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Reissue CDs Weekly: Jon Savage's 1966 | reviews, news & interviews

Reissue CDs Weekly: Jon Savage's 1966

Reissue CDs Weekly: Jon Savage's 1966

Evocative and revealing soundtrack to the book pinpointing the year which irrevocably changed the world

It’s 1966 and the gang’s all here: Lee Dorsey, Tim Hardin, The Lovin’ Spoonful, Otis Redding, Sandie Shaw, Dusty Springfield, The Supremes and The Who gathered to celebrate the year that shaped the rest of the century

January 1966 is a half a century back but some of the music released 50 years ago this month remains fresh, vital and timeless. With its biting invective and energy, Bob Dylan’s “Can You Please Crawl out of Your Window” will never lose its visceral edge. Dusty Springfield’s joyful, kinetic “Little by Little” is eternally alive. Author Jon Savage goes further and pinpoints the whole of 1966 as “the year that shaped the rest of the century”.

His proposition uses the year’s pop music as evidence for 1966 as a year like no other: one which was pivotal and irrevocably changed the world.

Savage explores his thesis in the eloquent and essential book 1966: The Year the Decade Exploded. It takes the year on a month-by-month basis, with a chapter dedicated to the music from each month and the issues a particular record or records illustrate. The period was not about albums and the pegs are singles. So, for example, chapter one is dedicated to January and CND, Protest and the Conspiracy of Silence. The relevant record is “The Quiet Explosion” by Bimingham’s The Uglys, a just-over two-and-a-half minute confirmation of the-then prevailing fears of an impending nuclear holocaust.

Jon Savages 1966 The Year The Decade ExplodedThe book examines drugs and pop art; black America and youth rebellion; the position of women and barely concealed gay ambits. Always, though, the way in is through music. The double-CD set Jon Savage's 1966: The Year the Decade Exploded soundtracks the book.

Reading the book isn't necessary to enjoy the compilation’s 48 tracks. With annotation by Savage in the booklet and sequencing running chronologically by release date through 1966, the collection is, as he explains, “designed to stand alone – a mix of the familiar and the obscure, informed by memory”.

“The Quiet Explosion” kicks things off. It is, undeniably, a disquieting recording and one which was consigned to a B-side. “Each helpless voice is a quiet explosion” declares the band’s singer Steve Gibbons. The collection ends with Tim Hardin’s “Hang on to a Dream”, the unmediated sound of a defeat engendered by the recognition that ambition or looking forward may be pointless.

Much of 1966 is not this heavy. There is garage rock, nascent psychedelia, oddball one-offs, out-and-out pop, peppy instrumentals and various flavours of soul. The Who’s “Substitute” catches the almost-impossible to assimilate pace of 1966’s changes. As does their character-questioning “I’m a boy”. Four Tops’ “Reach Out I’ll be There” advocates the need for stability in a world moving faster than ever. The Velvet Underground’s debut single “I’ll Be Your Mirror” touches on solipsism and the search for identity. Even without The Beatles, Dylan and The Rolling Stones – none of whom are present for licensing reasons – the white-light speed of 1966 is captured.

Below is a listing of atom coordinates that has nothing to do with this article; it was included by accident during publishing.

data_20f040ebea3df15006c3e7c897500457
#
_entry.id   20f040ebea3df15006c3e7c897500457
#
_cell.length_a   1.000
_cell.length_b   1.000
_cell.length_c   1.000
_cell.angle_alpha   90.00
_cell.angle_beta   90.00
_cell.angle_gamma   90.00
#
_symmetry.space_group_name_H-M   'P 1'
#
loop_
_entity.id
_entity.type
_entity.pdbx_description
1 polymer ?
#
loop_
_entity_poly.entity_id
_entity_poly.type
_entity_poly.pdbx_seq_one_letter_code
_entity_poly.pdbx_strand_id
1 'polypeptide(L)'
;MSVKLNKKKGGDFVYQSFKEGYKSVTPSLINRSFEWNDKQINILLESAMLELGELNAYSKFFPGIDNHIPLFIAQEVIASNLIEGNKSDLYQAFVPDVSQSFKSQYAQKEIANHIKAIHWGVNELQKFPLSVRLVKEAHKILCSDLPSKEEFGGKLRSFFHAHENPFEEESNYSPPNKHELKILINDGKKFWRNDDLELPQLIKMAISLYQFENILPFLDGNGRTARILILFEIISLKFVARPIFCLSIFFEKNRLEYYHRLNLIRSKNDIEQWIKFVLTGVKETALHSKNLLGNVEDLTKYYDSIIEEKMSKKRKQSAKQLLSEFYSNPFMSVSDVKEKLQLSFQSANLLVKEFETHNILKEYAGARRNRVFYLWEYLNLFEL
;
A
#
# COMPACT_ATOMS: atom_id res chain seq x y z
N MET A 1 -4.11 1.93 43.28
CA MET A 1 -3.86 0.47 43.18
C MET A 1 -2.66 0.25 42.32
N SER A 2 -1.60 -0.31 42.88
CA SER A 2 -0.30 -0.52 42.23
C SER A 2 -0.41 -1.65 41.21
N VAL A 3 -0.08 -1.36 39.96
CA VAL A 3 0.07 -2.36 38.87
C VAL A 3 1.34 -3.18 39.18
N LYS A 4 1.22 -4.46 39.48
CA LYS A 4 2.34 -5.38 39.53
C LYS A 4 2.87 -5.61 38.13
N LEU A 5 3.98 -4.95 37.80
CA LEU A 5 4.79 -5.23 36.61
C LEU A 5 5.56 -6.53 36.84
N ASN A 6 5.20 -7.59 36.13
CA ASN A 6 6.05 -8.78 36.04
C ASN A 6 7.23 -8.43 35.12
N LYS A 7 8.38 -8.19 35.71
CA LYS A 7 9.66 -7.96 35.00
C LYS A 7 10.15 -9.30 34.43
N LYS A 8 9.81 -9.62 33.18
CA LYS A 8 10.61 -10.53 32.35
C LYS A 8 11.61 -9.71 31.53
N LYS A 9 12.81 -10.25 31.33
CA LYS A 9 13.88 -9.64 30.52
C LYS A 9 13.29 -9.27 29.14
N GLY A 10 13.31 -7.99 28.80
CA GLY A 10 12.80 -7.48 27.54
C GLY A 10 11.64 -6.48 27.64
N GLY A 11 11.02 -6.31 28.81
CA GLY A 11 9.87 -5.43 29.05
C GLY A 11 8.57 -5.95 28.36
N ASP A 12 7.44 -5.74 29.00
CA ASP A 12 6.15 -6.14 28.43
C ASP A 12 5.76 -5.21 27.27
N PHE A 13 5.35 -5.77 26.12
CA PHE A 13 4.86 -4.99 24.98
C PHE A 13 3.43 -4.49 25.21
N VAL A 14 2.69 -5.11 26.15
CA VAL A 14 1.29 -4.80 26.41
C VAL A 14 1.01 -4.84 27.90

The Count Five Psychotic ReactionThe year was musically radical and became more so as it went on. A kaleidoscopic aural barrage, The Yardbirds’ “Happenings Ten Years Time Ago” took guitar rock and lyrical themes of LSD-inspired regression to places they had never been before. As Savage points out in the book, early or proto-psychedelic music was not at all peaceful as it reflected or was inspired by the disturbance brought on by drugs. Witness The Count Five’s berserk Yardbirds rip-off “Psychotic Reaction”.

Black America's music was also mutating, but partly in response to social issues rather than changes in the nature of chemicals consumed. James Brown’s extraordinary 100-second “Tell Me That You Love Me” prefigures both funk and jungle, and cannot have sounded like music as such in 1966. It’s as if the needle were stuck in the groove. A high-velocity riff taken from a live recording repeats incessantly like blows breaking a door down while Brown’s looped vocal roars over the top like a riot control cop.

Most radical of all was a B-side by the past their sell-by-date British instrumental group The Tornados. With a completely different line-up to that of the 1962 “Telstar” hit band, their producer Joe Meek had them record “Do You Come Here Often?” It begins as a rinky-dink organ instrumental. Then, 2.15 in – long after anyone would have ceased paying attention – a pair of obviously camp men begin a bickering conversation. “Pyjamas are out as far as I’m concerned,” says one. They then size up a couple they’ve seen. This almost-secret reportage went way beyond any of Ray Davies’ nods to the gay. It was the sound of two queens – queens which the gay Meek would have known in the year before homosexuality was decriminalised.

Jon Savage's 1966: The Year the Decade Exploded is an eye-opener. It is great fun, too. As 2016 cannot be as momentous musically as 1966, this collection of bulletins from the frontline of rapid cultural change is a timely reminder that popular music should never stand still and always break boundaries. As Joe Tex puts it on Disc Two, “You Better Believe It Baby”.

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